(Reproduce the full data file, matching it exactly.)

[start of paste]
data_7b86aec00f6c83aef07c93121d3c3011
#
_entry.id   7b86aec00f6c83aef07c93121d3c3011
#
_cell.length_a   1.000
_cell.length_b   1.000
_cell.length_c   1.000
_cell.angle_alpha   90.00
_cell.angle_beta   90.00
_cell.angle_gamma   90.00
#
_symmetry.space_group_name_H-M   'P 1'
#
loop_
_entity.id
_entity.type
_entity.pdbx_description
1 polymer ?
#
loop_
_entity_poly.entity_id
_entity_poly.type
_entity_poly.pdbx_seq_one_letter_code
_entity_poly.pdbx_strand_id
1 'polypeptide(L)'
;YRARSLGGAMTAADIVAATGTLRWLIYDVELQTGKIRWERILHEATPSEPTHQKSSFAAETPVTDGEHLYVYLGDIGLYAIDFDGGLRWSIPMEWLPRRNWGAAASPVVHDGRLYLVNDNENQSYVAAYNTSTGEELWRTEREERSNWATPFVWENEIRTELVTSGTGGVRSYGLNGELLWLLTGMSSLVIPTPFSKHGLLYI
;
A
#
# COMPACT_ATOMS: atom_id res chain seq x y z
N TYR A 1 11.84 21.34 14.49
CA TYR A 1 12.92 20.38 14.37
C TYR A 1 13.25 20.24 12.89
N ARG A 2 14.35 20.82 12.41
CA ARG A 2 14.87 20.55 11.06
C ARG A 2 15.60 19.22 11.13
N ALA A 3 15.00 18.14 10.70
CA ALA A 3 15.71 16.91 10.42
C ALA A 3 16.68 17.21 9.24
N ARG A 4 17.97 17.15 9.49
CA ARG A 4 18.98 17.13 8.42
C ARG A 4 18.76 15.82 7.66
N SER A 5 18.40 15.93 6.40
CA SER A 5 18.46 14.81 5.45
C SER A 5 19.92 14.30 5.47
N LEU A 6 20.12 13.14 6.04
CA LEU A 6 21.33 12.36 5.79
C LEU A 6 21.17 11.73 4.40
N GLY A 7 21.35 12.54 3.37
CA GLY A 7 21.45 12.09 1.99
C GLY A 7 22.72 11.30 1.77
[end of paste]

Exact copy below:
data_7b86aec00f6c83aef07c93121d3c3011
#
_entry.id   7b86aec00f6c83aef07c93121d3c3011
#
_cell.length_a   1.000
_cell.length_b   1.000
_cell.length_c   1.000
_cell.angle_alpha   90.00
_cell.angle_beta   90.00
_cell.angle_gamma   90.00
#
_symmetry.space_group_name_H-M   'P 1'
#
loop_
_entity.id
_entity.type
_entity.pdbx_description
1 polymer ?
#
loop_
_entity_poly.entity_id
_entity_poly.type
_entity_poly.pdbx_seq_one_letter_code
_entity_poly.pdbx_strand_id
1 'polypeptide(L)'
;YRARSLGGAMTAADIVAATGTLRWLIYDVELQTGKIRWERILHEATPSEPTHQKSSFAAETPVTDGEHLYVYLGDIGLYAIDFDGGLRWSIPMEWLPRRNWGAAASPVVHDGRLYLVNDNENQSYVAAYNTSTGEELWRTEREERSNWATPFVWENEIRTELVTSGTGGVRSYGLNGELLWLLTGMSSLVIPTPFSKHGLLYI
;
A
#
# COMPACT_ATOMS: atom_id res chain seq x y z
N TYR A 1 11.84 21.34 14.49
CA TYR A 1 12.92 20.38 14.37
C TYR A 1 13.25 20.24 12.89
N ARG A 2 14.35 20.82 12.41
CA ARG A 2 14.87 20.55 11.06
C ARG A 2 15.60 19.22 11.13
N ALA A 3 15.00 18.14 10.70
CA ALA A 3 15.71 16.91 10.42
C ALA A 3 16.68 17.21 9.24
N ARG A 4 17.97 17.15 9.49
CA ARG A 4 18.98 17.13 8.42
C ARG A 4 18.76 15.82 7.66
N SER A 5 18.40 15.93 6.40
CA SER A 5 18.46 14.81 5.45
C SER A 5 19.92 14.30 5.47
N LEU A 6 20.12 13.14 6.04
CA LEU A 6 21.33 12.36 5.79
C LEU A 6 21.17 11.73 4.40
N GLY A 7 21.35 12.54 3.37
CA GLY A 7 21.45 12.09 1.99
C GLY A 7 22.72 11.30 1.77